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Sometimes sports do a heck of a lot more than just declare a winner and a loser.

As most football fans in the county are already aware of, Hempfield senior Nate Trimble offered his Week 1 starting spot to sophomore Evan Pritchard, whose father passed away last week.

Pritchard's father, Perry, was the assistant principal at Conestoga Valley High School and former Penn State football player.

The pre-game atmosphere was electric. The Knights were in front of their home crowd and as the team captains walked to midfield for the coin toss, Trimble and Pritchard walked together, arms interlocked.

From that night on, their friendship would never be the same.

"It was just amazing. For him to offer up his spot in the first game of his senior year was amazing," Pritchard said after the game. "It meant so much to me and my family and with the way the whole team came together, it was all just really amazing."

Pritchard started the first defensive series for the Knights but a three-and-out limited his snaps to just two.

"All I wanted was for him to get on that field," Trimble said. "In the first series, he only got about two plays but I told him at halftime that I'd get him back on that field and we did."

Deadlocked in a defensive struggle with reigning Section Two champion Lampeter-Strasburg, Hempfield eventually pulled away in the fourth quarter and built up a three touchdown lead.

Again, Pritchard's number was called.

With L-S driving down the field with under three minutes to play, Pritchard chased down Pioneers quarterback Collin Shank and recorded what some might call the most important tackle of the game.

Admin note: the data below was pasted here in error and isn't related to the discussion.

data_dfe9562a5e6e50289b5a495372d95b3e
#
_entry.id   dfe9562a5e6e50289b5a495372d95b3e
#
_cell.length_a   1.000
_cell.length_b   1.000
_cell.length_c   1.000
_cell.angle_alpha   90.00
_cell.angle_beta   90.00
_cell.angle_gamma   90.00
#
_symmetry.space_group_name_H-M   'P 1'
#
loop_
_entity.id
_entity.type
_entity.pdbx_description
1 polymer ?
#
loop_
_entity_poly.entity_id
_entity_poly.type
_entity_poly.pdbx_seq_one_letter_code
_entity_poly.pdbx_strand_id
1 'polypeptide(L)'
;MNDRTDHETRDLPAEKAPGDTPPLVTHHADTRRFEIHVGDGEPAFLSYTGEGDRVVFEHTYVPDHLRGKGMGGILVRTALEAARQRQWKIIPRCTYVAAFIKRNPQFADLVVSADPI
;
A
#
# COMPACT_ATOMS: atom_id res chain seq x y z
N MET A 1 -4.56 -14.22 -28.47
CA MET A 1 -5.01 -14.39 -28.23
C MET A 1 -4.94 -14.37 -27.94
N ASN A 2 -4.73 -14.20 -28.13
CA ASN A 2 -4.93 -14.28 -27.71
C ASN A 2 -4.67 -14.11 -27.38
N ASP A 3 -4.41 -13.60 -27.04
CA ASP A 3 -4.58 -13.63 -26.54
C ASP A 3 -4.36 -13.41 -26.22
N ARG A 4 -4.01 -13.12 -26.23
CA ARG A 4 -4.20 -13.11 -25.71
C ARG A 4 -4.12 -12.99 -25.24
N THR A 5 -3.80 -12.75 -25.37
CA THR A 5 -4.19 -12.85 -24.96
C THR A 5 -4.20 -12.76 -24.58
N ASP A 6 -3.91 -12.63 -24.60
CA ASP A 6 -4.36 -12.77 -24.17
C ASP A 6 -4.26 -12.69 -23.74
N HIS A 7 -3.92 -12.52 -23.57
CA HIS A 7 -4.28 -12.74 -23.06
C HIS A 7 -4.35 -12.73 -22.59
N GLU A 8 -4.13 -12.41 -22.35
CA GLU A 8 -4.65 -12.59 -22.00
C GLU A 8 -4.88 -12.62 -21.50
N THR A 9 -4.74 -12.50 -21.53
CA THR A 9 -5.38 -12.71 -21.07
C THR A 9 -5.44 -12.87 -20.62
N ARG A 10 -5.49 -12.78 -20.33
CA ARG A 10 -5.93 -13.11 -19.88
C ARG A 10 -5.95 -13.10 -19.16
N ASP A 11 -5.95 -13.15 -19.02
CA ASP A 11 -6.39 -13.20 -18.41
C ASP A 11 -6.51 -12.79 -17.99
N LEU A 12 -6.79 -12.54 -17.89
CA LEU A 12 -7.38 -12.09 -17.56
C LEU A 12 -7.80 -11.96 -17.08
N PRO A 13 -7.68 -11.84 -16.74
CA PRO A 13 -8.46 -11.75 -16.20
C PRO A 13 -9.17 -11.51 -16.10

"I was in the front row watching him. As soon as he made that sack, I could not hold it together. I was bawling my eyes out," Trimble said.

Hempfield ultimately walked off the field with a 41-21 victory but it wasn't a 1-0 record that the Black Knights players and coaching staff were rallying around in their post-game huddle.

After head coach Ron Zeiber spoke to his team, Pritchard led a "We are Penn State" chant with his teammates before signing off with Hempfield's signature "Black Knights We are one squad" hit.

"I'm just so proud of the guys for the way they stuck together and showed what they needed to show for a teammate," Zeiber said. "It's almost a lost art these days. You talk a lot about this stuff but it's just great to see it."

Zeiber also explained how Trimble's gesture was a learning point for his team.

"Character sometimes is what's done when nobody else is watching. What Nate decided to do was a characteristic of leadership," he said. "I think it's a big help to them, not only as a football team but as young men to see someone that is willing to give up that start, which is a big deal to kids this age."

As the healing process continues for Pritchard and his family, he can continue to take solace in his team, a support system that has already proved its strength.

"If I have a down day at school, I come here and just forget about it all while just playing the game I love, a game he (his father) loved and game we all love," Pritchard said.

He can also take comfort in knowing he made a bond with a friend that can never be broken.

"We play the same positions and we see each other a lot but we are so much closer," Pritchard said of his relationship with Trimble. "A senior and a sophomore don't usually interact much but I can't thank him enough. I'll never forget this."

Knowing that he made a difference in a teammate's life, Trimble shared Pritchard's feeling about the emotional night.

"It didn't matter how hard I worked in the offseason with waking up early and grinding as hard as I could. Seeing him out there on the field; it doesn't even compare. I'll never forget this moment."

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